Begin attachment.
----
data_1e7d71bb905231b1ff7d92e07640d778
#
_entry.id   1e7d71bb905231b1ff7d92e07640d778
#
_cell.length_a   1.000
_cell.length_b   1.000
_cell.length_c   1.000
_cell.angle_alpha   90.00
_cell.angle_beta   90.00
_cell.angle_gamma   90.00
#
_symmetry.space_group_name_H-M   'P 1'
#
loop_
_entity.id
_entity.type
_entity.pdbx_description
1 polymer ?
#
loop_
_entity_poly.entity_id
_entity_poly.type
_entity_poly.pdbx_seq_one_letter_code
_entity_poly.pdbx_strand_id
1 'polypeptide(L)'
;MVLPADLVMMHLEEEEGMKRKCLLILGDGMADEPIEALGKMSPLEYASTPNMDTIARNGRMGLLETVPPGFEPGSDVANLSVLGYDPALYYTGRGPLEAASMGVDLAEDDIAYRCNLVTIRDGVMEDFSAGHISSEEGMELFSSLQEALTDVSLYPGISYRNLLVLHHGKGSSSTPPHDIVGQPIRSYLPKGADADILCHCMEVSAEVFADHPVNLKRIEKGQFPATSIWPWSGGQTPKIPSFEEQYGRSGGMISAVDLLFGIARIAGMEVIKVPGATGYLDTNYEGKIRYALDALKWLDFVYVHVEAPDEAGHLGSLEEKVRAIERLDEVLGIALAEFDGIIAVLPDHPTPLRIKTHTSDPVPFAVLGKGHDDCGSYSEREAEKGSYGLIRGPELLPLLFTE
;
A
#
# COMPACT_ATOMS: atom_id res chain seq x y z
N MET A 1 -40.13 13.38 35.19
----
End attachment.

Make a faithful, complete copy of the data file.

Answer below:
data_1e7d71bb905231b1ff7d92e07640d778
#
_entry.id   1e7d71bb905231b1ff7d92e07640d778
#
_cell.length_a   1.000
_cell.length_b   1.000
_cell.length_c   1.000
_cell.angle_alpha   90.00
_cell.angle_beta   90.00
_cell.angle_gamma   90.00
#
_symmetry.space_group_name_H-M   'P 1'
#
loop_
_entity.id
_entity.type
_entity.pdbx_description
1 polymer ?
#
loop_
_entity_poly.entity_id
_entity_poly.type
_entity_poly.pdbx_seq_one_letter_code
_entity_poly.pdbx_strand_id
1 'polypeptide(L)'
;MVLPADLVMMHLEEEEGMKRKCLLILGDGMADEPIEALGKMSPLEYASTPNMDTIARNGRMGLLETVPPGFEPGSDVANLSVLGYDPALYYTGRGPLEAASMGVDLAEDDIAYRCNLVTIRDGVMEDFSAGHISSEEGMELFSSLQEALTDVSLYPGISYRNLLVLHHGKGSSSTPPHDIVGQPIRSYLPKGADADILCHCMEVSAEVFADHPVNLKRIEKGQFPATSIWPWSGGQTPKIPSFEEQYGRSGGMISAVDLLFGIARIAGMEVIKVPGATGYLDTNYEGKIRYALDALKWLDFVYVHVEAPDEAGHLGSLEEKVRAIERLDEVLGIALAEFDGIIAVLPDHPTPLRIKTHTSDPVPFAVLGKGHDDCGSYSEREAEKGSYGLIRGPELLPLLFTE
;
A
#
# COMPACT_ATOMS: atom_id res chain seq x y z
N MET A 1 -40.13 13.38 35.19